How do foreign banks cope with the social media challenge compared with Bulgarian lenders?
By Martin Miliev, Project Manager at Perceptica Media Research
(The article originally appeared in SeeNews SEE TOP100 2012)
The social media rise to prominence over the past decade has been well documented. It comes as no surprise that the sheer power and possibilities, offered by the user-generated media, have enthralled marketing and communication specialists and forced them to search for ways to tap this vast potential.
Although social media has turned into a natural fit for consumer brands, leading consulting companies Accenture (Social Banking – Social Network Imperative, August 2011) and KPMG (The Social Banker: Social media lessons from banking insiders, April 2012) have stressed out the financial services sector has been sluggish to embrace social media. Even The New York Times has recently run a special report on this phenomenon (Banks Slow to Embrace Social Media, 26th April 2012).
The challenging reality
The world’s banking sector is facing the rather daunting task of catching up when it comes to interacting with its clients in the social media. Few financial institutions have dared to undertake any measures to leverage social media and have done so rather tentatively. Most banks today are still bewildered by and reluctant to use social media.
In the meantime, we are witnessing an ever increasing adoption of social media among consumers. Additionally, consumer brands have been flocking to Facebook, Twitter and the likes for a while now and have been shaping the expectations and habits of how people interact with brands in this medium. These expectations and practices are subsequently transferred onto other product-and-service categories with less distinct business-to-consumer profile, like the banking industry.
As a result of these trends and processes, as the Accenture report points out, people are now looking forward to engaging with their financial service providers via social media too and generally demand:
- Information about promotions and specials;
- Customer service & advice;
- Opportunity to post reviews, complaints, and questions;
- Opportunity to read reviews, complaints, and questions from other customers.
The opportunities ahead
Banks can utilise social media as a listening device, a products-and-services development/enhancement tool, and a customer service channel.
The social media provide access to unabashed end-user opinions and the marketing managers get a chance to look at the brands through the eyes of their customers. Also, client feedback gathered this way can be cheaper, easier and faster to collect in comparison to traditional customer service and marketing outlets. This can prove vital in keeping the brand relevant.
Following this train of thought, the marketing managers can solicit information from the customers with regard to new product development and improvements. The user-generated media is a great source for gaining insights about the most salient issues related to a product or service.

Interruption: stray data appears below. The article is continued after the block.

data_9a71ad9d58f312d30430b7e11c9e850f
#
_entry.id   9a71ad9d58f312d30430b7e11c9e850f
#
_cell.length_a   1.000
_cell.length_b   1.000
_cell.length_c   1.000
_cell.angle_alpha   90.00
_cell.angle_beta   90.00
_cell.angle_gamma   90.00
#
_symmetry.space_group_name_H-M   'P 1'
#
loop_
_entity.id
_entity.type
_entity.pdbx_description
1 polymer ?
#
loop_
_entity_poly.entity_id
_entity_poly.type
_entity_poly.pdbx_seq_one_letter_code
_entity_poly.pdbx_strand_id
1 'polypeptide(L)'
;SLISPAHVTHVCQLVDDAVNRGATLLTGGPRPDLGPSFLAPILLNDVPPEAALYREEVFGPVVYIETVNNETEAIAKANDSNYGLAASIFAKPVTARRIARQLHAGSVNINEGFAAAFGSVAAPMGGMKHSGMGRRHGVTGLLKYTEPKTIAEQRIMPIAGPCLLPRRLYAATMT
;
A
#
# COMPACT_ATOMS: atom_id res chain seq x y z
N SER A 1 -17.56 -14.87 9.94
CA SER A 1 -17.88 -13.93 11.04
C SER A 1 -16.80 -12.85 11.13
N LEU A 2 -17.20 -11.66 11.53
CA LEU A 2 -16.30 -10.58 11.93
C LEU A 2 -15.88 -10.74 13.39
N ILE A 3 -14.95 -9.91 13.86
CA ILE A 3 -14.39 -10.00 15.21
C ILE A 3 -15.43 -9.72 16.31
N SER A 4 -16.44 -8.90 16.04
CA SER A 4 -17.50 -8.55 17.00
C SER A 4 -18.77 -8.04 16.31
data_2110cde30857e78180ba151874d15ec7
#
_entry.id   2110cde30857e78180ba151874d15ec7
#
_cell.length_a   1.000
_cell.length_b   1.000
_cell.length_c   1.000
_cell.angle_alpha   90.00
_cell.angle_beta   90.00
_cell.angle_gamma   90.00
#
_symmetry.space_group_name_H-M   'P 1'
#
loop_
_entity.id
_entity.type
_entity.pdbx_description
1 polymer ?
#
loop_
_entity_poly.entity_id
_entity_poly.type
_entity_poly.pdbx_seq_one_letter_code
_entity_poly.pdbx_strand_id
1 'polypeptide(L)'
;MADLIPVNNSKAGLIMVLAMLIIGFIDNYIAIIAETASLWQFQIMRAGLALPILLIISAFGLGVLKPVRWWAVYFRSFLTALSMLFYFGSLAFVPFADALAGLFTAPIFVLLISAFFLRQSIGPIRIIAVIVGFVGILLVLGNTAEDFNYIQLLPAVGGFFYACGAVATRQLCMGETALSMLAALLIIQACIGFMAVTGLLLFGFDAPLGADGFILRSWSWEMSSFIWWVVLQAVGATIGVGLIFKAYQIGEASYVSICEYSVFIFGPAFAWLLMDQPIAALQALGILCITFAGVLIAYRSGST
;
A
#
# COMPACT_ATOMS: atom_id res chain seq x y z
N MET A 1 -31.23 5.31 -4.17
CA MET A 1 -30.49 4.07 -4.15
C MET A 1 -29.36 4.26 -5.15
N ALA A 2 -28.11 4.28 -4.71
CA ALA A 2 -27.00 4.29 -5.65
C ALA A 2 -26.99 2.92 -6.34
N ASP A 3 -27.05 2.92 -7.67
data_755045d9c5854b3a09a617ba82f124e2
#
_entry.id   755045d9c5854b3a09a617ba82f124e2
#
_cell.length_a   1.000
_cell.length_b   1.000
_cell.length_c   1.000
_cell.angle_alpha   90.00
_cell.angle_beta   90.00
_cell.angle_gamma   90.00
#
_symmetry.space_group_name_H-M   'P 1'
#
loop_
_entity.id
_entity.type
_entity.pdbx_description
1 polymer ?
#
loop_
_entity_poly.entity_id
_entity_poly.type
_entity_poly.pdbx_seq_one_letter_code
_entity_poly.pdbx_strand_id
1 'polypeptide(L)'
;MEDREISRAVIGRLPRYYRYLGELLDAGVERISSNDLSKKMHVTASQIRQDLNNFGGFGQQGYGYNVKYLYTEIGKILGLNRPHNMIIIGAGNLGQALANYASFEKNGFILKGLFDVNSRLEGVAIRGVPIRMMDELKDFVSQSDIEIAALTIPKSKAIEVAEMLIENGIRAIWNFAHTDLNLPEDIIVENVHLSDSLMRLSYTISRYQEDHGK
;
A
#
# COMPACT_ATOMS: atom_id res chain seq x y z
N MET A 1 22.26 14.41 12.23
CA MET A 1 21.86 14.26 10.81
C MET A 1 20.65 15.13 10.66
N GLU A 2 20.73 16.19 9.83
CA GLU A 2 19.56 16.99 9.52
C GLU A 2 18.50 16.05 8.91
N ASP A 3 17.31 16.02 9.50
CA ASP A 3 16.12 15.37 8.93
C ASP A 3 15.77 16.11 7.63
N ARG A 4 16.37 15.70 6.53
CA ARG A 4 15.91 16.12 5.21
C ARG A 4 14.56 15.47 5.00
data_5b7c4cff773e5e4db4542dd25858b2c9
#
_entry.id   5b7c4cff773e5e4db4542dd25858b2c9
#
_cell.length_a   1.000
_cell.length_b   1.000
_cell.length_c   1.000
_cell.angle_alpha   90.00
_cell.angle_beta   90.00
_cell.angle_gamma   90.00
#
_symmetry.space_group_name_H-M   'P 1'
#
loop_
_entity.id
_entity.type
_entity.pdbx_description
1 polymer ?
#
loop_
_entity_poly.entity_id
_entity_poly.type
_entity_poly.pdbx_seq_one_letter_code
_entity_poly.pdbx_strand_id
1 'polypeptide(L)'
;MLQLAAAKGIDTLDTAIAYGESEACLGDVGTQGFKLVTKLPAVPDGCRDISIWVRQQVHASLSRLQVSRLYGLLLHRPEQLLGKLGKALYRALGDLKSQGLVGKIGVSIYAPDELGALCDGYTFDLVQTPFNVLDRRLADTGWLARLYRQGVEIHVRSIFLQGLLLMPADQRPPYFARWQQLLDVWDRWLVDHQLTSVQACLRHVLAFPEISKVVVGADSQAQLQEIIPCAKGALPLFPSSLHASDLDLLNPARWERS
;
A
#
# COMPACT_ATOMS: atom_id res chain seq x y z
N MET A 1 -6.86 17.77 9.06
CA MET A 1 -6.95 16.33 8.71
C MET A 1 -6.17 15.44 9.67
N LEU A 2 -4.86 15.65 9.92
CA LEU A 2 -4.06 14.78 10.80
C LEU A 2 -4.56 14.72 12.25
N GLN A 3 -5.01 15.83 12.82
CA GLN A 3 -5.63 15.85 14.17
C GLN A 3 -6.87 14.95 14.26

Last but not least, banks can utilise various social-media platforms as effective customer service channels. The interaction in this medium can help build stronger rapport with the customers and might prove very cost effective whenever the customers are given the opportunity to read reviews, complaints and questions from other customers.
Where do Bulgarian banks stand?
The “Bulgarian banking industry – Understanding the media buzz” analysis we did for SEE Top 100 last year confirmed the observations of our colleagues at Accenture and KPMG.. Local banks did not show any serious signs of attempts to engage and utilise social media.
On the other hand, the topics that dominated the conversations in the Bulgarian social media suggested the user-generated content carried all the prerequisites to provide the banks’ brand and communication managers with valuable and meaningful insights.
With regard to utilising the social media as a customer service channel, last year we saw almost no efforts in this area. A brief look at the leading banking institutions in Bulgaria this year shows that a few of them have taken serious steps to establish their presence in Facebook and Twitter and actively interact with their customers on these social-media platforms.
The Action Plan
First of all, the banks’ brand and communication managers need to identify the most relevant social-media platforms in terms of target demographics and content. Not all social-media platforms are the same and that’s why they tend to display rather different agendas and dynamics.
The next step is setting up a response system. This goes beyond plain customer support desk addressing client complaints and PR crisis management. The marketers need to make sure the data and insights gathered via the social-media listening are disseminated to all interested parties (product development teams for example), not just the communication team. Additionally, all interested parties should have at their disposal proper means to act in a timely fashion on the information received from the social media intelligence.
Following these simple steps is the only proper way for any organization, not just financial institutions, to establish and benefit from genuine social media engagement.